I played through all of the entries in this year’s IFcomp during the first month, so it’s been at least a couple weeks since the last game. I’d like to share a few thoughts about some of the entries now that the dust has settled and I can look back on them as a whole.
In general, I am happy to stick with my initial ratings, even for those games that I played early in the competition, as my scale is based on several years of IFcomp. I do think that my scale will need some weighting next year to put the average game closer to midscale, though.
This year’s crop of games is large enough to be divided up into any number of categories by subject, e.g., RPGs, sci-fi, murder mysteries, or structurally, e.g., parser-based, limited-parser, hypertext, CYOA, etc. I’d like to propose a number of new and entirely arbitrary categories based on this year’s submissions. Please let me know in comments if I’ve gotten any of these wrong or missed some.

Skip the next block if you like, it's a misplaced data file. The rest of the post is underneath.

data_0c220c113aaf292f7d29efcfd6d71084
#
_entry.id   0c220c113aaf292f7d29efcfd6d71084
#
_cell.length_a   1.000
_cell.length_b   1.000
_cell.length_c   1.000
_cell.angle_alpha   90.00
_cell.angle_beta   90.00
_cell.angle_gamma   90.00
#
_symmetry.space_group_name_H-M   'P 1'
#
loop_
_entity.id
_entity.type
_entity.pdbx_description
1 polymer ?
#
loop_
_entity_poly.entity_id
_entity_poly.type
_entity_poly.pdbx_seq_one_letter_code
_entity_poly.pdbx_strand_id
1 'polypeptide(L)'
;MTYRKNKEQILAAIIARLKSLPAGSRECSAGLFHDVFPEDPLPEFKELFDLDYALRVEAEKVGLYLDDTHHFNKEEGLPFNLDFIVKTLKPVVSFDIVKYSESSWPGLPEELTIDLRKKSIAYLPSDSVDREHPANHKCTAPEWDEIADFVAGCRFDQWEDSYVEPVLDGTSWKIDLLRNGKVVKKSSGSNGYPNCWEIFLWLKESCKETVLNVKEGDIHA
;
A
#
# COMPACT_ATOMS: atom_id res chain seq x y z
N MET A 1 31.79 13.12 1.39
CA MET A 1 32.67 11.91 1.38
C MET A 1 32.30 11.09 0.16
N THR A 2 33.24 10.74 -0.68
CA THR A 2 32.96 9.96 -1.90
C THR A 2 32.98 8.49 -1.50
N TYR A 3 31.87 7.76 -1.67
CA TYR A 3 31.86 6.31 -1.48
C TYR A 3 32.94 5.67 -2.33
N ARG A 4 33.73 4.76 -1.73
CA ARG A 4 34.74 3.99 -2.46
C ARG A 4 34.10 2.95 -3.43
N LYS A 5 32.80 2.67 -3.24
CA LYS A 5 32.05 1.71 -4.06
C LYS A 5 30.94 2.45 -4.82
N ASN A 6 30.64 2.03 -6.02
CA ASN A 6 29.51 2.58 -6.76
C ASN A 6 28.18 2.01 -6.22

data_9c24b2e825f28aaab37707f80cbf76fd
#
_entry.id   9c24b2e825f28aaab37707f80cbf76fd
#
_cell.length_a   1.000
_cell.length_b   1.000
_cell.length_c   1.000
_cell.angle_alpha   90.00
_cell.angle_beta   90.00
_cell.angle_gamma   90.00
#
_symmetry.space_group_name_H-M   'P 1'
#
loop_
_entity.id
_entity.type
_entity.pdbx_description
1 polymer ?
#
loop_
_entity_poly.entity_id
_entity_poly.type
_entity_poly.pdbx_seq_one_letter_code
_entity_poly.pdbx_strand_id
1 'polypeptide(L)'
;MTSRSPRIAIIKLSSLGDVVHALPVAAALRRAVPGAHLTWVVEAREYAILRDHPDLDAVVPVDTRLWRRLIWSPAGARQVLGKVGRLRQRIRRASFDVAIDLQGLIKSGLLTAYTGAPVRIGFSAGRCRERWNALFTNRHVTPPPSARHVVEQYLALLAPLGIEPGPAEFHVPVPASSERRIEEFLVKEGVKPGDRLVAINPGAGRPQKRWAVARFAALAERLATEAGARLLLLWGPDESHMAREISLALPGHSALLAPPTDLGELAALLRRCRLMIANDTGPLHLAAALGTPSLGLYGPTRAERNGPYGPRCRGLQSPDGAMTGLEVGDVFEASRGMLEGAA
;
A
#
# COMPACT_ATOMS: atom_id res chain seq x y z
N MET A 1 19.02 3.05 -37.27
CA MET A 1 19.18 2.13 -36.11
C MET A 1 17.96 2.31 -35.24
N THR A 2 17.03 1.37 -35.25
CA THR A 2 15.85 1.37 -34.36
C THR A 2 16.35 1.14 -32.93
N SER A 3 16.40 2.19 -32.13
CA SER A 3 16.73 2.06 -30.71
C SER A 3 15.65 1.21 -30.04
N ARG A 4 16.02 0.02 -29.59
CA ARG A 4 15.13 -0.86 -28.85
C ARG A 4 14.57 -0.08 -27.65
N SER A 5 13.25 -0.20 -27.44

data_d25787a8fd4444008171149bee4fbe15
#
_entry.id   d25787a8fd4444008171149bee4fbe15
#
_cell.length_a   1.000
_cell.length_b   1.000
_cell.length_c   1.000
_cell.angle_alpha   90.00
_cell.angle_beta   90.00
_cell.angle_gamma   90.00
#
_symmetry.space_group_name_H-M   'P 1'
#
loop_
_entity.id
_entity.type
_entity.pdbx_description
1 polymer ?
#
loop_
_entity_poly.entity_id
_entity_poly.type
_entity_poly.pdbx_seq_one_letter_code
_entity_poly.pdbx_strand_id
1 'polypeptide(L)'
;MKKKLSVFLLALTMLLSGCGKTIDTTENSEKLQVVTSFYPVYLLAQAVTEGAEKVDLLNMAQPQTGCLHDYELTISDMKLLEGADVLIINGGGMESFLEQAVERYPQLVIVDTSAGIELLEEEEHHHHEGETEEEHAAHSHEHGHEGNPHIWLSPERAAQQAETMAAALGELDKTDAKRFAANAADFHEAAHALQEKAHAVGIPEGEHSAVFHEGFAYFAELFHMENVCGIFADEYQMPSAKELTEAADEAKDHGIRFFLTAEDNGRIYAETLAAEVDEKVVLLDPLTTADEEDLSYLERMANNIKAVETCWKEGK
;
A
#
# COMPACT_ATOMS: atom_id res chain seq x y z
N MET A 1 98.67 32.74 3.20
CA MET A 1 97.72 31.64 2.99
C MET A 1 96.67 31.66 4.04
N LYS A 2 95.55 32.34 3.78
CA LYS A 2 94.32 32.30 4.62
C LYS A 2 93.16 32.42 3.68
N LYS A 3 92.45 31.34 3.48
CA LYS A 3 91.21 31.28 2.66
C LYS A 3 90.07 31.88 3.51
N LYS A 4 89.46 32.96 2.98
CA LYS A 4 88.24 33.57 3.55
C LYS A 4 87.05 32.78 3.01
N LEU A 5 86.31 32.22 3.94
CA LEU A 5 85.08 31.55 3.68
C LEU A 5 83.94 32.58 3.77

…mentioning cheese in some capacity (including in the context of Macaroni and Cheese): Eat Me, What Once Was, Absence of Law, Run Of The Place, Nightbound, A Castle of Thread, The Skinny One, The Castle of Vourtram.
….involving conversation with birds: 10 pm, Harbinger, Eat Me, Alice Aforethought, The Dragon Will Tell Your Future Now, Goodbye Cruel Squirrel, The Adventure of Esleralda and Ruby on the Magical Island, The Wand, What Once Was, A Castle of Thread, and kind of, The Owl Consults.
I just posted my 79th review for this IFcomp, which means that I’ve now commented on every entry. I tried to get through them quickly to provide feedback early enough in the competition to be useful to both authors and players.
I’ve sorted every game according to my scoring rubric, which may or may not reflect how other people feel about these games. But first, I wanted to flag the about 15% of games that I awarded a “Je ne sais quoi” point. Probably the best way to define that undefinable point is to say that there is something in these works that I wish I could capture when I’m writing IF:
|* Absence of Law|
|* Eat Me|
|* Sea Monkey|
|* The Owl Consults|
|* Unit 322|
|* The Very Old Witch|
|* Charlie The Robot|
|* One Way Out|